Obesity during pregnancy or excess gestational weight gain can lead to complications during pregnancy and (negative) birth outcomes and childhood obesity. Obesity and (high blood sugar) may also influence pubertal timing. Problems for your baby may include being born early (before 37 weeks), higher birth weight, more body fat at birth, stillbirth, birth defects like spina bifida, and increased risk of having a chronic condition such as heart disease or diabetes later in life. Sleep apnea is linked with Obesity. During Pregnancy, Sleep Apnea not only can cause fatigue but also increase the risk of high blood pressure, preeclampsia, eclampsia, and heart and lung disorders.


What can already overweight women do?

The main weight management strategies during pregnancy and the preconception period are dietary modification and exercise.

Be physically active: Staying physically active during pregnancy has significant benefits. It can lower your risk of pregnancy problems, such as gestational diabetes or high blood pressure, reduce the likelihood of common pregnancy complaints, aches, and pains, and improve your mood and reduce anxiety. Consult your gynecologist to choose from a wide range of physical activities such as walking, light jogging, yoga, and swimming. Any exercise started during pregnancy has to be gradual. Please be sure to check with your provider.

Stay away from harmful substances: Do not smoke. Smoking increases the risk of low birth weight and fetal death. If you smoke, talk with your physician about ways you can quit. Consuming alcohol is equally unsafe during pregnancy.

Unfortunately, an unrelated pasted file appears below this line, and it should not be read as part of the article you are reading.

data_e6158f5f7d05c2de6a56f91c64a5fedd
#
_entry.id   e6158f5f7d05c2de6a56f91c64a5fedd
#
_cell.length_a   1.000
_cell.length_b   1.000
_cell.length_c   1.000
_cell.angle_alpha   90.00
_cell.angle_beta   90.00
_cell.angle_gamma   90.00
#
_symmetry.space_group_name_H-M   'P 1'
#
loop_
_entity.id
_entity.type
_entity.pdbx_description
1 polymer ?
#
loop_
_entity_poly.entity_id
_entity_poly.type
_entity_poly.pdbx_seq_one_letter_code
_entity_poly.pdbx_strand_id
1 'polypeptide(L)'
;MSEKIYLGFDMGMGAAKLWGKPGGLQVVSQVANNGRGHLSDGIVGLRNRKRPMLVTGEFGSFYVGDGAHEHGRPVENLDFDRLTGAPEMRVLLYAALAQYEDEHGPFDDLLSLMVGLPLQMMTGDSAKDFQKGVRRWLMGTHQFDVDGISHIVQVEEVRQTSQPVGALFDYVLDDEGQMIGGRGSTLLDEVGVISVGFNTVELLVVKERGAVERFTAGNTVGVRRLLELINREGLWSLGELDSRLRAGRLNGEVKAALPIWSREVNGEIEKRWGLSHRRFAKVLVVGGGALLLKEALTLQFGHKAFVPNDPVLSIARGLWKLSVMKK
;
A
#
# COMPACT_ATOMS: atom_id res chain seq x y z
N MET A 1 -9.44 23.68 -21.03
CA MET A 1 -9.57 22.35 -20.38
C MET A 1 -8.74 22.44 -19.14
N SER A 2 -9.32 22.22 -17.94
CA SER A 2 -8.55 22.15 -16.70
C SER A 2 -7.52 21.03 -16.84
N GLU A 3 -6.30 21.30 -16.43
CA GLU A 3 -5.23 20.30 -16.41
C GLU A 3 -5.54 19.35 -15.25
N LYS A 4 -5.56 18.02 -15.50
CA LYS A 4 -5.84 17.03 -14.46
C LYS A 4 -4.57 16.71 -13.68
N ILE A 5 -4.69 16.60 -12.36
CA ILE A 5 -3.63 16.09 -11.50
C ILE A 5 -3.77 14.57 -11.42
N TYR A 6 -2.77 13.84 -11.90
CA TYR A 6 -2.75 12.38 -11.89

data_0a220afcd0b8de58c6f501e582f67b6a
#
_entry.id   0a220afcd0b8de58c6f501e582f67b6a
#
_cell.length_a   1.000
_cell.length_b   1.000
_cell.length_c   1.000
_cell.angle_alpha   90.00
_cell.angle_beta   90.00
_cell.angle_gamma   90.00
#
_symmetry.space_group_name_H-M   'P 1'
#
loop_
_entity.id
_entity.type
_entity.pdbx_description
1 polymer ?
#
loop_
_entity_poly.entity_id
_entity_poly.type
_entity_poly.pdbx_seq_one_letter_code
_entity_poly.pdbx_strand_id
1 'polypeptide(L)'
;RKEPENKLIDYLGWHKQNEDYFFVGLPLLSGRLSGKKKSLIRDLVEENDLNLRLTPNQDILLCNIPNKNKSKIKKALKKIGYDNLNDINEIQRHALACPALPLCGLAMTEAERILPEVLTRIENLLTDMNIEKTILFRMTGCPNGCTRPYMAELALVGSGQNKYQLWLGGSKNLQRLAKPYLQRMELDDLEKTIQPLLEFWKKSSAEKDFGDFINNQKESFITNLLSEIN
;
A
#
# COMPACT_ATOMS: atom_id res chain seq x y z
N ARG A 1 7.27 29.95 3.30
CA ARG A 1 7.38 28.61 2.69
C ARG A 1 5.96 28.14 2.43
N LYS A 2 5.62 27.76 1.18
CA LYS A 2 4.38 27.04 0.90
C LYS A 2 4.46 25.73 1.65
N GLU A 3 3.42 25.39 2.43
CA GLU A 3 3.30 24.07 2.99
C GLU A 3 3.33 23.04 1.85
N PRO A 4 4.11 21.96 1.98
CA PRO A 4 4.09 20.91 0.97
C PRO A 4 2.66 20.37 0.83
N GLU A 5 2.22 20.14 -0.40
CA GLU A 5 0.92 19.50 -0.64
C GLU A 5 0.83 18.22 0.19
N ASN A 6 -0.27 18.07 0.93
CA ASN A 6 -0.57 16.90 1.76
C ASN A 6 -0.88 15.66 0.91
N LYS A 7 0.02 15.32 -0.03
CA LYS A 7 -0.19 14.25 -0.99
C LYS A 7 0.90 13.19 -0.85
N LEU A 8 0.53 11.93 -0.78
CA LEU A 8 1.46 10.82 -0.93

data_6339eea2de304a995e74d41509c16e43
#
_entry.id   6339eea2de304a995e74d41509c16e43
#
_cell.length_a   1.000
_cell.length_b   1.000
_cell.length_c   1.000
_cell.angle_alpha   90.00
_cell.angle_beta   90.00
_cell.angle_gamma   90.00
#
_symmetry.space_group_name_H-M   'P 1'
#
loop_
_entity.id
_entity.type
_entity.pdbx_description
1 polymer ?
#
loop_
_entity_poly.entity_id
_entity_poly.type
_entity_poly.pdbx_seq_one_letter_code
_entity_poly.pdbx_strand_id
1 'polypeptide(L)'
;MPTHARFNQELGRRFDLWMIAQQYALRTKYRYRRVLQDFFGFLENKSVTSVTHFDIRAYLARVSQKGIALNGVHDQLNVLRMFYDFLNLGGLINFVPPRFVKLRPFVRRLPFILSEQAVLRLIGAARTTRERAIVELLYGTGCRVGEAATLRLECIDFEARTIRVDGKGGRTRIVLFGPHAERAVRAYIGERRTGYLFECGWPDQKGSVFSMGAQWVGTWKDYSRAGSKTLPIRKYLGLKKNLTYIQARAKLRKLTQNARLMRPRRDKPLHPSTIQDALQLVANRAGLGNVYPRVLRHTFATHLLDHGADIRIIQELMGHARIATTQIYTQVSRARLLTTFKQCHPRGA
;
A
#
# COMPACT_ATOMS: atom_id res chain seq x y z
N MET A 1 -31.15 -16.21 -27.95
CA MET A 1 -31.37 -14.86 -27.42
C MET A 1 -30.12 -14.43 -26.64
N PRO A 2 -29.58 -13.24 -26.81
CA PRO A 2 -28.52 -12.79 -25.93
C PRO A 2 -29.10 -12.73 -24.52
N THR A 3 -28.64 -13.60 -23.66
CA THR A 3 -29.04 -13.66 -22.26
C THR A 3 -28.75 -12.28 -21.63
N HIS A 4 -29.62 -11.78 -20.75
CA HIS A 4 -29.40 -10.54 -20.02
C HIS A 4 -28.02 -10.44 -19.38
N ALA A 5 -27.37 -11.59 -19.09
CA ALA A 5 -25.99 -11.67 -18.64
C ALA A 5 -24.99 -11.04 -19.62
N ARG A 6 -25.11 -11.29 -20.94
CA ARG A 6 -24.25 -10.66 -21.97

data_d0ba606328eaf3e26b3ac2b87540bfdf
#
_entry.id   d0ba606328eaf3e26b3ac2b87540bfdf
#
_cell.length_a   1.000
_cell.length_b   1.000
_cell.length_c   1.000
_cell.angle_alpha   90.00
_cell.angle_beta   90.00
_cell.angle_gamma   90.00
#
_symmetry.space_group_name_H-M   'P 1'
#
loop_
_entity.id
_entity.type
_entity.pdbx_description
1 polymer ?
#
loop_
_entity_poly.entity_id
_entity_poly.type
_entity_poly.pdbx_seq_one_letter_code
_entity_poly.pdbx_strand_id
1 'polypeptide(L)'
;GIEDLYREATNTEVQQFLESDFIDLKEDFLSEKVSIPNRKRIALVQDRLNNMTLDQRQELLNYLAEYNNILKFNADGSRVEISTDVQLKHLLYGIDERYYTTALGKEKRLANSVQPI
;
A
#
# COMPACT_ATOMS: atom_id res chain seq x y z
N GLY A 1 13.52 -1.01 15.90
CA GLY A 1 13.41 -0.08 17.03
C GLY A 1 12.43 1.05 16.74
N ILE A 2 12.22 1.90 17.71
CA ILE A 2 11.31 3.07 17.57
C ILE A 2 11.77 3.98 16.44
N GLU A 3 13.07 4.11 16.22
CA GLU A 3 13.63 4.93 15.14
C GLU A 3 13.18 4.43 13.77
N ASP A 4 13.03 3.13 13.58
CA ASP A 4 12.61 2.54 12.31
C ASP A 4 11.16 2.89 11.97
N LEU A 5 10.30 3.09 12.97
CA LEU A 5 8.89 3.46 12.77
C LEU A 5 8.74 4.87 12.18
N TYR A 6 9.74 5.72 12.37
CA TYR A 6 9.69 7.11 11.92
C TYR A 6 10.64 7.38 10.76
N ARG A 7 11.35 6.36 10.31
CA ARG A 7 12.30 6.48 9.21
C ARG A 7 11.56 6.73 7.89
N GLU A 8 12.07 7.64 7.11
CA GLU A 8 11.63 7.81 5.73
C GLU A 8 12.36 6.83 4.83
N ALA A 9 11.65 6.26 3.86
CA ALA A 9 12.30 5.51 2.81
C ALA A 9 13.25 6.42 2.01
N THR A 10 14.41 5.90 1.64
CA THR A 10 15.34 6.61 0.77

Consume a balanced diet: Pregnancy is not the time to start on a diet or crash diet. Our nutritional needs increase during pregnancy. Consult a dietitian to understand your dietary needs and follow a balanced diet plan rich in Folic acid. How much you weigh when you get pregnant will depend on your Body Mass Index (BMI) and how much you exercise. Women with BMI over 30 should aim for gaining under 10kgs of weight during a singleton pregnancy.

Folic acid supplementation: Women with BMI over 30 should be advised to start 5mg of folic acid daily at least a month before trying to get pregnant and during pregnancy. It reduces the risk of neural tube / spinal cord defects in your baby.

Work with your Physician: If you are looking to get pregnant and have a BMI over 30, try to reduce at least 10% of body weight before you get pregnant. Understand your risks and make informed decisions. Talk to your physician about your weight gain goals at the beginning and regularly throughout your pregnancy.


It’s important to remember that Obesity affects fertility. Obesity and Pregnancy can lead to Gestational Diabetes and larger birth weight for the baby. A healthy pregnancy is one where you have a healthy weight. If you’re trying to lose weight and also get pregnant, it’s advisable to weigh until your weight loss has plateaued. It will help the body support itself and the developing fetus.

As a new mother, stick to a healthy eating and exercise routine to reach a normal weight. We recommend breastfeeding in the first year of a baby’s life. Not only is breastfeeding the best way to feed your baby, but it also may help with postpartum weight loss.

Disclaimer: This article is for informational purposes only and is not a substitute for medical advice or treatment.